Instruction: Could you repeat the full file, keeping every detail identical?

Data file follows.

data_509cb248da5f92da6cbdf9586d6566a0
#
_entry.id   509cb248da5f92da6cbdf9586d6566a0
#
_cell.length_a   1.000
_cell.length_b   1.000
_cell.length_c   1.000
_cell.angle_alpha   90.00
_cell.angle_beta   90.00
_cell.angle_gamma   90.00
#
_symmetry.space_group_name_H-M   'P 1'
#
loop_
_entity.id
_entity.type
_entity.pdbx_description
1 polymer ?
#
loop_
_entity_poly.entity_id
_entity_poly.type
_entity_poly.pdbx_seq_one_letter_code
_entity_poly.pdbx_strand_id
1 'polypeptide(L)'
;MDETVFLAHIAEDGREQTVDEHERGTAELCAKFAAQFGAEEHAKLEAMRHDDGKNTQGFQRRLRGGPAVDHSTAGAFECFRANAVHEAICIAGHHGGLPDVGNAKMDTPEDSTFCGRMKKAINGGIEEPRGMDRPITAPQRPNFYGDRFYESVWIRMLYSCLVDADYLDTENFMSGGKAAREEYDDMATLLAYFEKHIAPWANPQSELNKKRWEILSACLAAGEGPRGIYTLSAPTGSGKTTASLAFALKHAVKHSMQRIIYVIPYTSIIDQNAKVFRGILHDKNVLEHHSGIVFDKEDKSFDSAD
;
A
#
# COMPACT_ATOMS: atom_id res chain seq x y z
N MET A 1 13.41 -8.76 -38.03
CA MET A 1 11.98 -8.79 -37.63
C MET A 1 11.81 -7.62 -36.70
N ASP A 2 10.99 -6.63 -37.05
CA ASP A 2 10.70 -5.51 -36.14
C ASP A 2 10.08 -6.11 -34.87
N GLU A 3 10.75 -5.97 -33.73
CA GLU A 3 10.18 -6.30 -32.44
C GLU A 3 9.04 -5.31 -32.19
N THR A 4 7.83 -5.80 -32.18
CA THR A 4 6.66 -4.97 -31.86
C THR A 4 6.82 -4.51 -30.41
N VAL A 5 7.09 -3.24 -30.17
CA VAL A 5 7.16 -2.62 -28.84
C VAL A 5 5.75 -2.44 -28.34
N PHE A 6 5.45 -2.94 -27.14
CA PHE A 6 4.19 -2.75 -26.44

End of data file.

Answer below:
data_509cb248da5f92da6cbdf9586d6566a0
#
_entry.id   509cb248da5f92da6cbdf9586d6566a0
#
_cell.length_a   1.000
_cell.length_b   1.000
_cell.length_c   1.000
_cell.angle_alpha   90.00
_cell.angle_beta   90.00
_cell.angle_gamma   90.00
#
_symmetry.space_group_name_H-M   'P 1'
#
loop_
_entity.id
_entity.type
_entity.pdbx_description
1 polymer ?
#
loop_
_entity_poly.entity_id
_entity_poly.type
_entity_poly.pdbx_seq_one_letter_code
_entity_poly.pdbx_strand_id
1 'polypeptide(L)'
;MDETVFLAHIAEDGREQTVDEHERGTAELCAKFAAQFGAEEHAKLEAMRHDDGKNTQGFQRRLRGGPAVDHSTAGAFECFRANAVHEAICIAGHHGGLPDVGNAKMDTPEDSTFCGRMKKAINGGIEEPRGMDRPITAPQRPNFYGDRFYESVWIRMLYSCLVDADYLDTENFMSGGKAAREEYDDMATLLAYFEKHIAPWANPQSELNKKRWEILSACLAAGEGPRGIYTLSAPTGSGKTTASLAFALKHAVKHSMQRIIYVIPYTSIIDQNAKVFRGILHDKNVLEHHSGIVFDKEDKSFDSAD
;
A
#
# COMPACT_ATOMS: atom_id res chain seq x y z
N MET A 1 13.41 -8.76 -38.03
CA MET A 1 11.98 -8.79 -37.63
C MET A 1 11.81 -7.62 -36.70
N ASP A 2 10.99 -6.63 -37.05
CA ASP A 2 10.70 -5.51 -36.14
C ASP A 2 10.08 -6.11 -34.87
N GLU A 3 10.75 -5.97 -33.73
CA GLU A 3 10.18 -6.30 -32.44
C GLU A 3 9.04 -5.31 -32.19
N THR A 4 7.83 -5.80 -32.18
CA THR A 4 6.66 -4.97 -31.86
C THR A 4 6.82 -4.51 -30.41
N VAL A 5 7.09 -3.24 -30.17
CA VAL A 5 7.16 -2.62 -28.84
C VAL A 5 5.75 -2.44 -28.34
N PHE A 6 5.45 -2.94 -27.14
CA PHE A 6 4.19 -2.75 -26.44